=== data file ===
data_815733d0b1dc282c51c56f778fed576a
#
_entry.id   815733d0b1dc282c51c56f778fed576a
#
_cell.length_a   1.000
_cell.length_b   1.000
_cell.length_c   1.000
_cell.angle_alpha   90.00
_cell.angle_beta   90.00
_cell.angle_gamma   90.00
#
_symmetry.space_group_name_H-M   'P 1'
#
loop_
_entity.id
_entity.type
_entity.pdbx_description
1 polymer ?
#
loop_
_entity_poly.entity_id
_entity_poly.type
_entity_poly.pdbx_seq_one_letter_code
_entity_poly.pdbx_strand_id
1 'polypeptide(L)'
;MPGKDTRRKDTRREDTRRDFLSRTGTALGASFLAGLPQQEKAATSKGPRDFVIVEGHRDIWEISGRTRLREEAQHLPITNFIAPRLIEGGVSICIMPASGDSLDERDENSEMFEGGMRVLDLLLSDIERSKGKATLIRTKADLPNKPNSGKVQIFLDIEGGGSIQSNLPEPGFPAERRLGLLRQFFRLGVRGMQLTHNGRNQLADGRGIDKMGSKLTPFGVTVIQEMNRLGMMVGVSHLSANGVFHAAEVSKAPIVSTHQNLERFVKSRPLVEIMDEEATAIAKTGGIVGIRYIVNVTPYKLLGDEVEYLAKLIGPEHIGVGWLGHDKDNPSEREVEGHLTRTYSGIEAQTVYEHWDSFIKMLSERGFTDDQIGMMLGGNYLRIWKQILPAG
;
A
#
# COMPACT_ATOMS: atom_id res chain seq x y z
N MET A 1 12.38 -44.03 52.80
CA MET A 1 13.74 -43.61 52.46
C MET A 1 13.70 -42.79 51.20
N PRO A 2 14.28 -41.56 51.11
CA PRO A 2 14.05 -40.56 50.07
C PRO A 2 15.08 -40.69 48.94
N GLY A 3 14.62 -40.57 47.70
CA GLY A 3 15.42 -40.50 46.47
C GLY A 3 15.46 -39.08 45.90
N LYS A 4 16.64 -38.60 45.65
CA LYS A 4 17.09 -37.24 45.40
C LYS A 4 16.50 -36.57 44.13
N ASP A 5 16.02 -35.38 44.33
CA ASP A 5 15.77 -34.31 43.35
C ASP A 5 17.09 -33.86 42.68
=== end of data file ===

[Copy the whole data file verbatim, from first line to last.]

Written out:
data_815733d0b1dc282c51c56f778fed576a
#
_entry.id   815733d0b1dc282c51c56f778fed576a
#
_cell.length_a   1.000
_cell.length_b   1.000
_cell.length_c   1.000
_cell.angle_alpha   90.00
_cell.angle_beta   90.00
_cell.angle_gamma   90.00
#
_symmetry.space_group_name_H-M   'P 1'
#
loop_
_entity.id
_entity.type
_entity.pdbx_description
1 polymer ?
#
loop_
_entity_poly.entity_id
_entity_poly.type
_entity_poly.pdbx_seq_one_letter_code
_entity_poly.pdbx_strand_id
1 'polypeptide(L)'
;MPGKDTRRKDTRREDTRRDFLSRTGTALGASFLAGLPQQEKAATSKGPRDFVIVEGHRDIWEISGRTRLREEAQHLPITNFIAPRLIEGGVSICIMPASGDSLDERDENSEMFEGGMRVLDLLLSDIERSKGKATLIRTKADLPNKPNSGKVQIFLDIEGGGSIQSNLPEPGFPAERRLGLLRQFFRLGVRGMQLTHNGRNQLADGRGIDKMGSKLTPFGVTVIQEMNRLGMMVGVSHLSANGVFHAAEVSKAPIVSTHQNLERFVKSRPLVEIMDEEATAIAKTGGIVGIRYIVNVTPYKLLGDEVEYLAKLIGPEHIGVGWLGHDKDNPSEREVEGHLTRTYSGIEAQTVYEHWDSFIKMLSERGFTDDQIGMMLGGNYLRIWKQILPAG
;
A
#
# COMPACT_ATOMS: atom_id res chain seq x y z
N MET A 1 12.38 -44.03 52.80
CA MET A 1 13.74 -43.61 52.46
C MET A 1 13.70 -42.79 51.20
N PRO A 2 14.28 -41.56 51.11
CA PRO A 2 14.05 -40.56 50.07
C PRO A 2 15.08 -40.69 48.94
N GLY A 3 14.62 -40.57 47.70
CA GLY A 3 15.42 -40.50 46.47
C GLY A 3 15.46 -39.08 45.90
N LYS A 4 16.64 -38.60 45.65
CA LYS A 4 17.09 -37.24 45.40
C LYS A 4 16.50 -36.57 44.13
N ASP A 5 16.02 -35.38 44.33
CA ASP A 5 15.77 -34.31 43.35
C ASP A 5 17.09 -33.86 42.68